The folks at RARE, one of the iconic pioneers in computer gaming, like to joke that the quiet surrounds of their headquarters, deep in the UK countryside in Warwickshire, is the reason for their company's consistently strong record in innovation. “From the early days it was intentional to be outside the city,” says Nick Burton, a Senior Software Engineer at RARE. “Being somewhere quiet lets you concentrate on making games, and not on where to go at lunchtime!”
Pushing the boundaries in graphics hardware
RARE's track record is also built on teamwork and putting the gaming experience first. “We don't do technology for technology's sake,” Nick says. “The technology has to facilitate what the concept artists and designers want to do. The best term is ‘cyclical': the designers ask for something, the programmer usually sucks his teeth and goes away to think about it, and then delivers something close to what the designers want.” Since 2002, RARE has been part of Microsoft Games Studios where they are the biggest studio by headcount. “We've always had close links with UK universities and now we have access to Microsoft Research and its network as well,” Nick points out.
Working on core technology as well as broader demographic games such as Viva Piñata means that RARE is constantly pushing the boundaries. “We're entering a very exciting phase of computer programming right now,” says Mike Boulton, also a Senior Software Engineer at RARE. “In graphics we're seeing how a pragmatic approach to fidelity improvement is actually driving us to generate new algorithms and new ways of doing things. So you don't feel limited by the hardware as much as by your ability to come up with novel approaches. It's an open problem but we're chipping away at it.”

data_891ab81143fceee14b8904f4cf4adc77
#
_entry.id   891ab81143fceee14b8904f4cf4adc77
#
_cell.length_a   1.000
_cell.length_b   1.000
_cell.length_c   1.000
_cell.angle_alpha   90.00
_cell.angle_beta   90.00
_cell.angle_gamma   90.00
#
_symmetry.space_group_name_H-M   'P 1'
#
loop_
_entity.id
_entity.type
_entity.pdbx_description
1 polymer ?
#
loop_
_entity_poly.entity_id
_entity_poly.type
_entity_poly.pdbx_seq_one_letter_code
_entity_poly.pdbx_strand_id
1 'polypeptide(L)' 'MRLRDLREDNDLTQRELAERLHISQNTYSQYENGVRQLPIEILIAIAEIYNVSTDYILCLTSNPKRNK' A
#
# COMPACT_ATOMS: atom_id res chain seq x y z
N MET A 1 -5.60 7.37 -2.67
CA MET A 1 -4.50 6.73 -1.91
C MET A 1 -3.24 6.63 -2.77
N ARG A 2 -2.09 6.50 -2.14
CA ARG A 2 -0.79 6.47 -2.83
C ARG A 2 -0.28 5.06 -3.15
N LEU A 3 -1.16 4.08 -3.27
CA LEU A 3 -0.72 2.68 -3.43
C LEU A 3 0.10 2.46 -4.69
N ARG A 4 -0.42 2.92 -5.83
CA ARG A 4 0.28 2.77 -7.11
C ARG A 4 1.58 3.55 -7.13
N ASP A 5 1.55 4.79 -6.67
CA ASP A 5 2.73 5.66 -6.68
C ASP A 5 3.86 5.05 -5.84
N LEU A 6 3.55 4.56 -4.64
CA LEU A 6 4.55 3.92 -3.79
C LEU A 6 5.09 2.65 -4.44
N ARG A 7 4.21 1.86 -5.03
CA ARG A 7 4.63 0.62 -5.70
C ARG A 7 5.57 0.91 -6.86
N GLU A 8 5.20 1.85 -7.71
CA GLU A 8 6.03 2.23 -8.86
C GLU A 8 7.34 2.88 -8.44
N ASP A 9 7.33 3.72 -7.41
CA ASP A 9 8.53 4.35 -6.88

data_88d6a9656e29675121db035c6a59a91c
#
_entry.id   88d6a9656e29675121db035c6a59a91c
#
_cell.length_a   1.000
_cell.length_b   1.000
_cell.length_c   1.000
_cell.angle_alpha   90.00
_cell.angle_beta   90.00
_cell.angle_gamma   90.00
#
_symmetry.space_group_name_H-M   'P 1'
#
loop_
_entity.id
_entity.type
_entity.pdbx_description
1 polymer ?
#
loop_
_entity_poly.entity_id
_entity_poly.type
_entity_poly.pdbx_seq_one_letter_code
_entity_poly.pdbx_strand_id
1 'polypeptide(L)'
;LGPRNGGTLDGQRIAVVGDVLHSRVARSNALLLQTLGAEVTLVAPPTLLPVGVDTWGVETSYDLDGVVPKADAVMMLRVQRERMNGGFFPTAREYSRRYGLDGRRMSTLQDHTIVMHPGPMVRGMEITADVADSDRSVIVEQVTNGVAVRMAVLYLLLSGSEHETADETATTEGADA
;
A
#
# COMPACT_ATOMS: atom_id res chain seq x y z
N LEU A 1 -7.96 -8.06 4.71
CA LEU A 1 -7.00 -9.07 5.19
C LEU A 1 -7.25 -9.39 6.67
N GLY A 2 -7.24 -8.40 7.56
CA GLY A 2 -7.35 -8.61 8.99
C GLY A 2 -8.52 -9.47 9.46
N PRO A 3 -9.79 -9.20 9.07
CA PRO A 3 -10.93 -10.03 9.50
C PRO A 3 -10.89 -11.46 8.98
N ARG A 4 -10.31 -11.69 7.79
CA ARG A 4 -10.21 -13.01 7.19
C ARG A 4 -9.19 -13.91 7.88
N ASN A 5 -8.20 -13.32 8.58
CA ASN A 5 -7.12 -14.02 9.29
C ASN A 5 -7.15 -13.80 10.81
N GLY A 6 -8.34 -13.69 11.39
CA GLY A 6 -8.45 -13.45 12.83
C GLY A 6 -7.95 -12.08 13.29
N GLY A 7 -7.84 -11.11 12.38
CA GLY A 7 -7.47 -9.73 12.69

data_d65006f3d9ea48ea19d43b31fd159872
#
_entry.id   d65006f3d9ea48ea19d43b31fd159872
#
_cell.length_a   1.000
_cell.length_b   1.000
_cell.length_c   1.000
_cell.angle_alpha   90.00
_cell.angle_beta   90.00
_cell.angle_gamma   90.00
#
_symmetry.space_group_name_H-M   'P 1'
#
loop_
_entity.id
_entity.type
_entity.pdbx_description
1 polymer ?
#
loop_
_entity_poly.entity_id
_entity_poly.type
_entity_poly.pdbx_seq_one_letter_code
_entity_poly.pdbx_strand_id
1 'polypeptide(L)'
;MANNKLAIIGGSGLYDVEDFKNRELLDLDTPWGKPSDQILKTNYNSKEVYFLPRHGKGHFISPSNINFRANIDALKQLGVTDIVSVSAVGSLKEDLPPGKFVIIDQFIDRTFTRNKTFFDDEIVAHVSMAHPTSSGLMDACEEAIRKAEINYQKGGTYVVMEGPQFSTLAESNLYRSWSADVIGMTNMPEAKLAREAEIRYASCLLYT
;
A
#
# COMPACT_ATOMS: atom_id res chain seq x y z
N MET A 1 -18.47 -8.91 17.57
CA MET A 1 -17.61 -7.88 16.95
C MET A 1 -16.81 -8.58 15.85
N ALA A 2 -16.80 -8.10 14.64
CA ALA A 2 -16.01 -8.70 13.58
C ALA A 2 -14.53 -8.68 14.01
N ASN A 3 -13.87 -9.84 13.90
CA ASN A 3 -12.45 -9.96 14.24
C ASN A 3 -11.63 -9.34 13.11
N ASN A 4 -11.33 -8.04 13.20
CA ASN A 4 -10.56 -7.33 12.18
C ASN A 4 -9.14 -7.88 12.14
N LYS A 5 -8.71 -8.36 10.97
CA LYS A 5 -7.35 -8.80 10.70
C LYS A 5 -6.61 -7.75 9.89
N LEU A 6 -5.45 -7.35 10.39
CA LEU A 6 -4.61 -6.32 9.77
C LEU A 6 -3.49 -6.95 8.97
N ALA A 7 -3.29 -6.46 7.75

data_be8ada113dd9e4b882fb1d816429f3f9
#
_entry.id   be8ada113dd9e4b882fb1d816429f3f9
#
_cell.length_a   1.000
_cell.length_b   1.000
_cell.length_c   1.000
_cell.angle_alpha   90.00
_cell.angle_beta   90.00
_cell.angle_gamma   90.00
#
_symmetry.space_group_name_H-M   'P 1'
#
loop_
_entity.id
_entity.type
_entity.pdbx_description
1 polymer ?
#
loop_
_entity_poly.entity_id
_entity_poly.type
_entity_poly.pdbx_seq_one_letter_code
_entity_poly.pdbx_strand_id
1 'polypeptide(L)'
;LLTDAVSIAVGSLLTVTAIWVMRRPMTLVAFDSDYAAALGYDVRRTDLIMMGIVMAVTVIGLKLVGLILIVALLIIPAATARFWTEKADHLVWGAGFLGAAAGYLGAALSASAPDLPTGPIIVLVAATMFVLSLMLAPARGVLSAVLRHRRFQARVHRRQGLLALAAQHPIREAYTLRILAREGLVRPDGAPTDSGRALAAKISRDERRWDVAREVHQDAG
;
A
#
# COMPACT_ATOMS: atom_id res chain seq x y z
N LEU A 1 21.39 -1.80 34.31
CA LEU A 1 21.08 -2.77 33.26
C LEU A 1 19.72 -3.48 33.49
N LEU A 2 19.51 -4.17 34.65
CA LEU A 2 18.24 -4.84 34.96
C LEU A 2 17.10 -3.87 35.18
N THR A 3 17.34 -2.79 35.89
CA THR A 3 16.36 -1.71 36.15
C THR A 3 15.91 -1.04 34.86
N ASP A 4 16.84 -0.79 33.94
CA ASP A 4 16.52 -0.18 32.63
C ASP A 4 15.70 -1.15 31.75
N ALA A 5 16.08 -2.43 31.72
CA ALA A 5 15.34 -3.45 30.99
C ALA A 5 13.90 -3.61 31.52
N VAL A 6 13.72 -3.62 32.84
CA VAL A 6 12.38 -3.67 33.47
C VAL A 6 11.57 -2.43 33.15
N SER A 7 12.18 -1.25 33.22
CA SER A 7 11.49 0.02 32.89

“The focus is shifting to clever means of extracting greater fidelity without resorting to the brute force method of manually increasing asset complexity,” Mike continues. “Exploiting various types of coherency will also be important. When you look into the future, you are going to see machines with a bit more RAM, but a lot more processing power. There might also be a generalisation between the CPU and the graphics processing unit – that is going to be a very interesting time. With the Xbox360, we are just at this threshold with a number of threads on the CPU and a powerful GPU.”
What this means is that as users walk through a game, they will find the fidelity of the light and shadow around them changing dynamically, or that something really does jump up at them. At the moment it is impossible to calculate these for every frame as it would just take too long. “We're moving from the situation of calculating something every frame to a continual ‘moving point average' calculation where assets, such as a background, will be stored in a more raw and verbose format. The machine will be constantly deciding and self-analysing what to build and re-build,” Mike explains. “It is all about focusing the power of the system on what you see and what you appreciate. The surface exposed to the player needs to have as high a fidelity as possible and there will be a much more sophisticated algorithmic approach to this challenge.”
Nick Burton (left) with Mike Boulton, both Senior Software Engineers at RARE.
Nick Burton says the other big development is that computers will decide where to spend their power – which will prove liberating for all developers. “It feels like we entered a renaissance with the Xbox360, allowing us to do what we wanted - so as the hardware challenges evaporate even further we can increasingly focus on creating the best assets and the best games.”
Another challenge that RARE has embraced is broadening the appeal of games to new audiences, particularly those who are intimidated by status quo gamers. “We want to push the boundaries technically but also demographically,” Nick says. “Viva Piñata appeals very broadly, but the hardcore audience still want to pick it up because it is a deeper experience: it looks good and it pushes the hardware.” As Mike says, “The ideal situation is to have a game that appeals on multiple levels. Experience shows that different gamers have different levels of expectation – so generating games that appeal to all these disparate groups is probably the biggest challenge of all.”